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Inmates at Wyoming’s Medium Security Correctional Institution will need more than classroom instruction to succeed after they’re released—and there are a number of programs inside Torrington that try and prepare prisoners for the world outside the prison’s walls.

Tim Well’s prerelease course at Torrington looks more like a high school classroom than a prison. An inspirational quote is written on the blackboard, along with a checklist--3 cover letters, 2 job applications, and a resume--all to be completed before graduation. Today’s lesson is about money and parenting.

Inmates in Wyoming’s jails and prisons frequently complain that they don’t receive adequate medical care. That might not seem like a huge problem, but the Eight Amendment of the Constitution requires that if prison staff know an inmate has a serious medical need, they have to treat it.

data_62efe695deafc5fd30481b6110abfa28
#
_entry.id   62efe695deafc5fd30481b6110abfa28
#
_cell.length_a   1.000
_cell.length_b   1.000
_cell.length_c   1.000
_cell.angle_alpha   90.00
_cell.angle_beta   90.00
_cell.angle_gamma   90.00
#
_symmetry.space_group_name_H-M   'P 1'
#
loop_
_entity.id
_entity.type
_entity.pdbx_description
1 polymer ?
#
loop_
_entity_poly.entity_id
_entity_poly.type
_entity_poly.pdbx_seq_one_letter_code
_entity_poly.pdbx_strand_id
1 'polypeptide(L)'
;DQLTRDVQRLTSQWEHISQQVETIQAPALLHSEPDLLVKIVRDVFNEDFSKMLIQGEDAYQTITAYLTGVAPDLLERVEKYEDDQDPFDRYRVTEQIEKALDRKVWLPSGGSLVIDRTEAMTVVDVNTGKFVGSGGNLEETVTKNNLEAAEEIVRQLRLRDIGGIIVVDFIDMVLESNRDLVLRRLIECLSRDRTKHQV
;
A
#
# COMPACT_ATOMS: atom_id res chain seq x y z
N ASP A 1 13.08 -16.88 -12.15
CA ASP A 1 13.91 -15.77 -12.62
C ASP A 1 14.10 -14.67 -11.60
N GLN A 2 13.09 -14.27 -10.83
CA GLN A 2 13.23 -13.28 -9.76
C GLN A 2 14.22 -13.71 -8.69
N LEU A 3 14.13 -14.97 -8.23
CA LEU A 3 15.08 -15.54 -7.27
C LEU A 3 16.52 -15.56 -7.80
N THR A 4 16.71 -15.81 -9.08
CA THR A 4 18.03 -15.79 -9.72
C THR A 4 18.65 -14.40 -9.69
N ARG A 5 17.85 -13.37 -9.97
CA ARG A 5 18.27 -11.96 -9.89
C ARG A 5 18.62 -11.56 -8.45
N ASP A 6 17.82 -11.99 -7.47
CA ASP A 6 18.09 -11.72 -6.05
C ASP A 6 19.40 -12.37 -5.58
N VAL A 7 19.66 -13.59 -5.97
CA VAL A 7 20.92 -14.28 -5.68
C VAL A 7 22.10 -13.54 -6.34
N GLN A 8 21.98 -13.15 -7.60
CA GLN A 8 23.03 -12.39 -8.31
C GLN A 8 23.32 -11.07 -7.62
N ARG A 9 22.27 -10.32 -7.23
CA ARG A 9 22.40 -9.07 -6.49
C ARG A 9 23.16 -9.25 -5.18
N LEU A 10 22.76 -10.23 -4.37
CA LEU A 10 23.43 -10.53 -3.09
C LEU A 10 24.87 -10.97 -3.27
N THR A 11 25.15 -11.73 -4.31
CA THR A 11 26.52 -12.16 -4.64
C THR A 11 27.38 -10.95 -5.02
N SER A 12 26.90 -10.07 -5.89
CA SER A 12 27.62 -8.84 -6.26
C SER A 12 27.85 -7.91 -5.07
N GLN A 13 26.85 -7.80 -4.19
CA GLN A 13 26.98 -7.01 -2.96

Civil rights groups are worried that serious cases are being ignored. But the Wyoming Department of Corrections says inmates just don’t have a realistic idea of how they should be treated. Wyoming Public Radio’s Willow Belden reports.

The Wyoming chapter of the American Civil Liberties Union says it’s been getting more complaints than in the past about medical and mental health care in the state’s jails and prisons.

The ACLU’s Jennifer Horvath says a common complaint is that when doctors outside the prison recommend that an inmate see a specialist, the prison refuses.

The Wyoming Chapter of the American Civil Liberties Union has studied those who are in jail or in prison in Wyoming for a number of years.  Wyoming is a state that likes to put people behind bars.  The U.S. Justice Department notes that in 2010 Wyoming’s crime rate was 17-percent lower than the national average… but Wyoming’s incarceration rate is only four percent lower.  Meaning that if you commit a crime, you will probably get some time.  Director Linda Burt of Wyoming’s ACLU tells Bob Beck about how those inmates are being treated.